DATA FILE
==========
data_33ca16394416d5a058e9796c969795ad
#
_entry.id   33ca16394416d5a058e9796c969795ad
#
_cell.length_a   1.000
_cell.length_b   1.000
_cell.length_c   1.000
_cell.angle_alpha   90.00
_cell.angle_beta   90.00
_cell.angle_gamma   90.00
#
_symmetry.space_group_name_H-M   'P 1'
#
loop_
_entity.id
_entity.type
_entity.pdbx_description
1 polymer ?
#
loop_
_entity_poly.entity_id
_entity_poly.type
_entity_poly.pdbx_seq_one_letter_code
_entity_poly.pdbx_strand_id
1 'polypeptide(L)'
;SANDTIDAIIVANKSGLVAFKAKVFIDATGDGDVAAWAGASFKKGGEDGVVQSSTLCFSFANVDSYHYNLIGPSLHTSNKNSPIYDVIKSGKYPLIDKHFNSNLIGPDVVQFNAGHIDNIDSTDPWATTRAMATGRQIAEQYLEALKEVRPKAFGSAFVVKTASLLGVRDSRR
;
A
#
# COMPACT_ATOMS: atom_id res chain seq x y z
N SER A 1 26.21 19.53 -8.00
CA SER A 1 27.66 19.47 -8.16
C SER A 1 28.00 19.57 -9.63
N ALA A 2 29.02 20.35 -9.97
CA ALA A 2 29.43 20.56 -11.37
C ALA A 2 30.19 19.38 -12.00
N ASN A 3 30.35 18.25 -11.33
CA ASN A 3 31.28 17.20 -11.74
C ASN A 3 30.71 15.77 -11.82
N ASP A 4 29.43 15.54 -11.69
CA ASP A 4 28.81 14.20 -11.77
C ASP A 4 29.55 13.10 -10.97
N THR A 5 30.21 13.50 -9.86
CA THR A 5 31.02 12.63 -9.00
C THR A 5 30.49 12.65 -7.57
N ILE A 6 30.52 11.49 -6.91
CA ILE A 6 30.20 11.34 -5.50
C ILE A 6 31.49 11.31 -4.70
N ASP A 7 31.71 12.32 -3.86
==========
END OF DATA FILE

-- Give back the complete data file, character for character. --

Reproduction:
data_33ca16394416d5a058e9796c969795ad
#
_entry.id   33ca16394416d5a058e9796c969795ad
#
_cell.length_a   1.000
_cell.length_b   1.000
_cell.length_c   1.000
_cell.angle_alpha   90.00
_cell.angle_beta   90.00
_cell.angle_gamma   90.00
#
_symmetry.space_group_name_H-M   'P 1'
#
loop_
_entity.id
_entity.type
_entity.pdbx_description
1 polymer ?
#
loop_
_entity_poly.entity_id
_entity_poly.type
_entity_poly.pdbx_seq_one_letter_code
_entity_poly.pdbx_strand_id
1 'polypeptide(L)'
;SANDTIDAIIVANKSGLVAFKAKVFIDATGDGDVAAWAGASFKKGGEDGVVQSSTLCFSFANVDSYHYNLIGPSLHTSNKNSPIYDVIKSGKYPLIDKHFNSNLIGPDVVQFNAGHIDNIDSTDPWATTRAMATGRQIAEQYLEALKEVRPKAFGSAFVVKTASLLGVRDSRR
;
A
#
# COMPACT_ATOMS: atom_id res chain seq x y z
N SER A 1 26.21 19.53 -8.00
CA SER A 1 27.66 19.47 -8.16
C SER A 1 28.00 19.57 -9.63
N ALA A 2 29.02 20.35 -9.97
CA ALA A 2 29.43 20.56 -11.37
C ALA A 2 30.19 19.38 -12.00
N ASN A 3 30.35 18.25 -11.33
CA ASN A 3 31.28 17.20 -11.74
C ASN A 3 30.71 15.77 -11.82
N ASP A 4 29.43 15.54 -11.69
CA ASP A 4 28.81 14.20 -11.77
C ASP A 4 29.55 13.10 -10.97
N THR A 5 30.21 13.50 -9.86
CA THR A 5 31.02 12.63 -9.00
C THR A 5 30.49 12.65 -7.57
N ILE A 6 30.52 11.49 -6.91
CA ILE A 6 30.20 11.34 -5.50
C ILE A 6 31.49 11.31 -4.70
N ASP A 7 31.71 12.32 -3.86